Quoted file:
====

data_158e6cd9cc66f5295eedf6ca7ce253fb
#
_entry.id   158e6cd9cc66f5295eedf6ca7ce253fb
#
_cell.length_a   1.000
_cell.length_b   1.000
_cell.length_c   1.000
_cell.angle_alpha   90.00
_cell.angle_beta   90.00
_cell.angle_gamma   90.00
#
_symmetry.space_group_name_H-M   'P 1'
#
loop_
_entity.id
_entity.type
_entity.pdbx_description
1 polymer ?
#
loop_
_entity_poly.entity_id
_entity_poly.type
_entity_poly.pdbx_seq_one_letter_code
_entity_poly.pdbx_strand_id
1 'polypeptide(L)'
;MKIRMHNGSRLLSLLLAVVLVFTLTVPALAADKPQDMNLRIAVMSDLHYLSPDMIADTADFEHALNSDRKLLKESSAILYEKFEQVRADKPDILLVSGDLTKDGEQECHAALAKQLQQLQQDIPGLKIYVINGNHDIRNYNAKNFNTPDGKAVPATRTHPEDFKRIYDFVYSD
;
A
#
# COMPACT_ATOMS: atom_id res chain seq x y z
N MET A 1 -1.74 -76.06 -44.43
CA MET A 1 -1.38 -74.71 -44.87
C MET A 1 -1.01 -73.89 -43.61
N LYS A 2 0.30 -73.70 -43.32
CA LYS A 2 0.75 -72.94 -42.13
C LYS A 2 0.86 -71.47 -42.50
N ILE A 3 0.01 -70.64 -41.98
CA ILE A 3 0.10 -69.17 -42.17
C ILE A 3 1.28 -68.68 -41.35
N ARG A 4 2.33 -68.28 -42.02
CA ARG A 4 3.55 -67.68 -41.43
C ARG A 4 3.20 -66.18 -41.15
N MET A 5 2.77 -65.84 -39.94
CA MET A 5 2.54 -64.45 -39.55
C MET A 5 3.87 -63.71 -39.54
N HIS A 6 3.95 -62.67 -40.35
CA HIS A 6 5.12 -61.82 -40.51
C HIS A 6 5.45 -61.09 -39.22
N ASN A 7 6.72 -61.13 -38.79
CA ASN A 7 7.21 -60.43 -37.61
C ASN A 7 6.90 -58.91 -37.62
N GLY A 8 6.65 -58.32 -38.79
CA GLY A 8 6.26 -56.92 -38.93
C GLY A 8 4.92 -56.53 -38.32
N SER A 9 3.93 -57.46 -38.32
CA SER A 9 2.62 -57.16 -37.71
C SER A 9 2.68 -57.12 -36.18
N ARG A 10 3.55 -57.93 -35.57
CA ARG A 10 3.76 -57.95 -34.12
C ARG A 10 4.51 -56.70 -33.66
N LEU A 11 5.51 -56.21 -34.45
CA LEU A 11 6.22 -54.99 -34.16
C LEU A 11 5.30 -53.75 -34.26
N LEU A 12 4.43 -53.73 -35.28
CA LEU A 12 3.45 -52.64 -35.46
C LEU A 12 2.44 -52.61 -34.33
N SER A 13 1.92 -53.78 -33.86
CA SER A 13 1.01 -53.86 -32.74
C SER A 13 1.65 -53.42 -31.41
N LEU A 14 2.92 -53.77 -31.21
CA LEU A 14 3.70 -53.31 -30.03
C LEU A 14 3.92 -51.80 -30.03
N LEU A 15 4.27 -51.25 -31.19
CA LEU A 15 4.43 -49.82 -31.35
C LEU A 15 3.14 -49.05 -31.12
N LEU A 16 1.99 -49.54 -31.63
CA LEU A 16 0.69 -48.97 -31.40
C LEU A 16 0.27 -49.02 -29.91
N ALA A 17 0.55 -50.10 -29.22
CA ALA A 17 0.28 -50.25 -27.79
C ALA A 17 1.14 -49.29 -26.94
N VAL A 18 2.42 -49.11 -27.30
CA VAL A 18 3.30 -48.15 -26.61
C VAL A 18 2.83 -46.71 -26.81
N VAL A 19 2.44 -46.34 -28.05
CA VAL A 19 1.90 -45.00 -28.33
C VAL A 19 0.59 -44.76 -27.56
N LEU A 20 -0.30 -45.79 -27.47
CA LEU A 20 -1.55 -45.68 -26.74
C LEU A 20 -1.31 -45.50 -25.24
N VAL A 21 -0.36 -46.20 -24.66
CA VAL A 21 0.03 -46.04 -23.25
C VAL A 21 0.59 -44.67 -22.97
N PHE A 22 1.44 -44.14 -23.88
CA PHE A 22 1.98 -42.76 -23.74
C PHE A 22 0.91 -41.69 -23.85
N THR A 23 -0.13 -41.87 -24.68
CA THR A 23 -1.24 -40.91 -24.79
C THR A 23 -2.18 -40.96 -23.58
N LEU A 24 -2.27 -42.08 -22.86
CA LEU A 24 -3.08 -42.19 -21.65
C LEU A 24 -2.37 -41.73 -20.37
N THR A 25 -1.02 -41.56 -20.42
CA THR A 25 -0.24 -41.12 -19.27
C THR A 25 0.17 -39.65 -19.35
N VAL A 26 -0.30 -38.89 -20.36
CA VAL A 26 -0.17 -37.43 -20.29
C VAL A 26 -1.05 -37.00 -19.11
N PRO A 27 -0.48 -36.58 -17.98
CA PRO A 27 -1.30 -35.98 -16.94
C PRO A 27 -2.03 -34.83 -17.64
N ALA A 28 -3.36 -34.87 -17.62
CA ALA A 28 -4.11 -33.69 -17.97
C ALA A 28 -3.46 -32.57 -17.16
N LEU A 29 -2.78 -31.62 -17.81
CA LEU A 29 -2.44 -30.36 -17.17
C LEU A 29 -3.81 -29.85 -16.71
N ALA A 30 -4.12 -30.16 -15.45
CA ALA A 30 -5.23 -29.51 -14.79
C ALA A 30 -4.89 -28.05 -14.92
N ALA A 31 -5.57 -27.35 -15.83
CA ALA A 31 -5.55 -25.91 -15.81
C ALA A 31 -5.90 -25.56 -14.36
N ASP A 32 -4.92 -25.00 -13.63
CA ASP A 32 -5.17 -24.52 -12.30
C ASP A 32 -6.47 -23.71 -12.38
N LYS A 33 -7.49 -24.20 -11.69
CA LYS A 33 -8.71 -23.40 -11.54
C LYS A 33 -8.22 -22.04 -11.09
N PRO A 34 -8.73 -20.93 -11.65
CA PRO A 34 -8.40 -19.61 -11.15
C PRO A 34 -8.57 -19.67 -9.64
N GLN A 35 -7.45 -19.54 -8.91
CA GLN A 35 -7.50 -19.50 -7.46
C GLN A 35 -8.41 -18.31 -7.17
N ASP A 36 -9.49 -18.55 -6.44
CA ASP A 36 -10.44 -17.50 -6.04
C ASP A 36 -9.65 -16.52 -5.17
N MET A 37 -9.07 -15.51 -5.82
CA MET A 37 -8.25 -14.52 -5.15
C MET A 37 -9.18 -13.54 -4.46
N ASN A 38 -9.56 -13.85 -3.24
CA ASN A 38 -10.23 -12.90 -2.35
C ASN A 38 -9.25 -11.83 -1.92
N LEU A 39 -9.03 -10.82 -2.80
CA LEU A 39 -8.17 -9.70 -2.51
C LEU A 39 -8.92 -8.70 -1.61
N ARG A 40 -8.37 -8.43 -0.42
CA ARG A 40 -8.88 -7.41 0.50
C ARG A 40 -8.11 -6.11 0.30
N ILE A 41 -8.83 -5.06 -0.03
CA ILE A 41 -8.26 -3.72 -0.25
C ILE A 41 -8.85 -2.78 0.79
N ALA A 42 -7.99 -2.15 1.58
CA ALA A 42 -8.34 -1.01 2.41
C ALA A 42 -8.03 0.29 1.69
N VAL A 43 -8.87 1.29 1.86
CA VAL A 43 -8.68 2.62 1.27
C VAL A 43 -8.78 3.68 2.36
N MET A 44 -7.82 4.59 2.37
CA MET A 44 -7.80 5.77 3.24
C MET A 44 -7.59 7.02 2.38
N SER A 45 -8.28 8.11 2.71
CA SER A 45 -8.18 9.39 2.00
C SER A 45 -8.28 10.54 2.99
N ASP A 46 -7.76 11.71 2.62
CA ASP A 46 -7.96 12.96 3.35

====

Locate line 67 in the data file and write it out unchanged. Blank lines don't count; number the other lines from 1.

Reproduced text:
N SER A 13 1.92 -53.78 -33.86